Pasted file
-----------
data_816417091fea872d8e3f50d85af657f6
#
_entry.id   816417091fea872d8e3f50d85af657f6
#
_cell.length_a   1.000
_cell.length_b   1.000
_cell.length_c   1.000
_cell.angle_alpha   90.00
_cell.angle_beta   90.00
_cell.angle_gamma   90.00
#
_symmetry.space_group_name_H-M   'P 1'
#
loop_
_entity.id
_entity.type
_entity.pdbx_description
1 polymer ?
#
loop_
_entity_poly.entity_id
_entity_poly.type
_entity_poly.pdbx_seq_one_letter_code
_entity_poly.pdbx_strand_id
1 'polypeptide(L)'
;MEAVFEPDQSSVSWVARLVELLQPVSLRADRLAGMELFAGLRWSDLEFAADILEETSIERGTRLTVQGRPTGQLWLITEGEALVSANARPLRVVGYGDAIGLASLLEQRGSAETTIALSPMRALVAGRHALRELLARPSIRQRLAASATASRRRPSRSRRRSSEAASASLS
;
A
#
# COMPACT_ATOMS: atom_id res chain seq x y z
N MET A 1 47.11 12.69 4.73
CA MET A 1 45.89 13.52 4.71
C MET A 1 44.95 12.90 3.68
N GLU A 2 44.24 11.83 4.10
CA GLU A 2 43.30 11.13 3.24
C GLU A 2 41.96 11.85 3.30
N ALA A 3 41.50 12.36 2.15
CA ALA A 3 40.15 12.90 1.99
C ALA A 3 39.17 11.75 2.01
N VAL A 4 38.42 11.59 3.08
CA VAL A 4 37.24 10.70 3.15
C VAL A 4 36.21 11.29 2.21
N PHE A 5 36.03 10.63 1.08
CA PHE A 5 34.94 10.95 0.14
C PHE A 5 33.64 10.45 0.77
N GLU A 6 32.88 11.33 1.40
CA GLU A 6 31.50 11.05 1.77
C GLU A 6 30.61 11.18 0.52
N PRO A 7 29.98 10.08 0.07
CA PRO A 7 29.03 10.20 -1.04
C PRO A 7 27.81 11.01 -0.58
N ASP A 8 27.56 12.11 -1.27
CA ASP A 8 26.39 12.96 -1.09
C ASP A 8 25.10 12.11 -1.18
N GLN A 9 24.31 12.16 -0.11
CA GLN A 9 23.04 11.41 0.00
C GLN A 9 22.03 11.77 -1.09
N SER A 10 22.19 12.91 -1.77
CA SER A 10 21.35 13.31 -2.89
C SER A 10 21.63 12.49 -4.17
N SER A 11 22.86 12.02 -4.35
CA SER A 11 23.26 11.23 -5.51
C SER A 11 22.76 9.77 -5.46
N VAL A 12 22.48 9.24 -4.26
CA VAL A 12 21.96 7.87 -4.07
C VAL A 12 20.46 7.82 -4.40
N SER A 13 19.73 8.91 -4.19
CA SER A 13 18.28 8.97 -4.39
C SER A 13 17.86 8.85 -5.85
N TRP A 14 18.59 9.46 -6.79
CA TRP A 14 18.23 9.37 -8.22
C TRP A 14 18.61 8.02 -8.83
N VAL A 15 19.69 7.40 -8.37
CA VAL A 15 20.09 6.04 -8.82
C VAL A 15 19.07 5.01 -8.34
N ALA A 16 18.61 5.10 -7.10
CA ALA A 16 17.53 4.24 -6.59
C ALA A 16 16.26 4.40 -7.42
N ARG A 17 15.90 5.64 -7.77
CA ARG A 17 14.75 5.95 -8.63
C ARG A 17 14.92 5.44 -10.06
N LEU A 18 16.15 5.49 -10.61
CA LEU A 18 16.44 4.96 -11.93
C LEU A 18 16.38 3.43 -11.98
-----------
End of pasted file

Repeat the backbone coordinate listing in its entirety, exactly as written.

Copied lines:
data_816417091fea872d8e3f50d85af657f6
#
_entry.id   816417091fea872d8e3f50d85af657f6
#
_cell.length_a   1.000
_cell.length_b   1.000
_cell.length_c   1.000
_cell.angle_alpha   90.00
_cell.angle_beta   90.00
_cell.angle_gamma   90.00
#
_symmetry.space_group_name_H-M   'P 1'
#
loop_
_entity.id
_entity.type
_entity.pdbx_description
1 polymer ?
#
loop_
_entity_poly.entity_id
_entity_poly.type
_entity_poly.pdbx_seq_one_letter_code
_entity_poly.pdbx_strand_id
1 'polypeptide(L)'
;MEAVFEPDQSSVSWVARLVELLQPVSLRADRLAGMELFAGLRWSDLEFAADILEETSIERGTRLTVQGRPTGQLWLITEGEALVSANARPLRVVGYGDAIGLASLLEQRGSAETTIALSPMRALVAGRHALRELLARPSIRQRLAASATASRRRPSRSRRRSSEAASASLS
;
A
#
# COMPACT_ATOMS: atom_id res chain seq x y z
N MET A 1 47.11 12.69 4.73
CA MET A 1 45.89 13.52 4.71
C MET A 1 44.95 12.90 3.68
N GLU A 2 44.24 11.83 4.10
CA GLU A 2 43.30 11.13 3.24
C GLU A 2 41.96 11.85 3.30
N ALA A 3 41.50 12.36 2.15
CA ALA A 3 40.15 12.90 1.99
C ALA A 3 39.17 11.75 2.01
N VAL A 4 38.42 11.59 3.08
CA VAL A 4 37.24 10.70 3.15
C VAL A 4 36.21 11.29 2.21
N PHE A 5 36.03 10.63 1.08
CA PHE A 5 34.94 10.95 0.14
C PHE A 5 33.64 10.45 0.77
N GLU A 6 32.88 11.33 1.40
CA GLU A 6 31.50 11.05 1.77
C GLU A 6 30.61 11.18 0.52
N PRO A 7 29.98 10.08 0.07
CA PRO A 7 29.03 10.20 -1.04
C PRO A 7 27.81 11.01 -0.58
N ASP A 8 27.56 12.11 -1.27
CA ASP A 8 26.39 12.96 -1.09
C ASP A 8 25.10 12.11 -1.18
N GLN A 9 24.31 12.16 -0.11
CA GLN A 9 23.04 11.41 0.00
C GLN A 9 22.03 11.77 -1.09
N SER A 10 22.19 12.91 -1.77
CA SER A 10 21.35 13.31 -2.89
C SER A 10 21.63 12.49 -4.17
N SER A 11 22.86 12.02 -4.35
CA SER A 11 23.26 11.23 -5.51
C SER A 11 22.76 9.77 -5.46
N VAL A 12 22.48 9.24 -4.26
CA VAL A 12 21.96 7.87 -4.07
C VAL A 12 20.46 7.82 -4.40
N SER A 13 19.73 8.91 -4.19
CA SER A 13 18.28 8.97 -4.39
C SER A 13 17.86 8.85 -5.85
N TRP A 14 18.59 9.46 -6.79
CA TRP A 14 18.23 9.37 -8.22
C TRP A 14 18.61 8.02 -8.83
N VAL A 15 19.69 7.40 -8.37
CA VAL A 15 20.09 6.04 -8.82
C VAL A 15 19.07 5.01 -8.34
N ALA A 16 18.61 5.10 -7.10
CA ALA A 16 17.53 4.24 -6.59
C ALA A 16 16.26 4.40 -7.42
N ARG A 17 15.90 5.64 -7.77
CA ARG A 17 14.75 5.95 -8.63
C ARG A 17 14.92 5.44 -10.06
N LEU A 18 16.15 5.49 -10.61
CA LEU A 18 16.44 4.96 -11.93
C LEU A 18 16.38 3.43 -11.98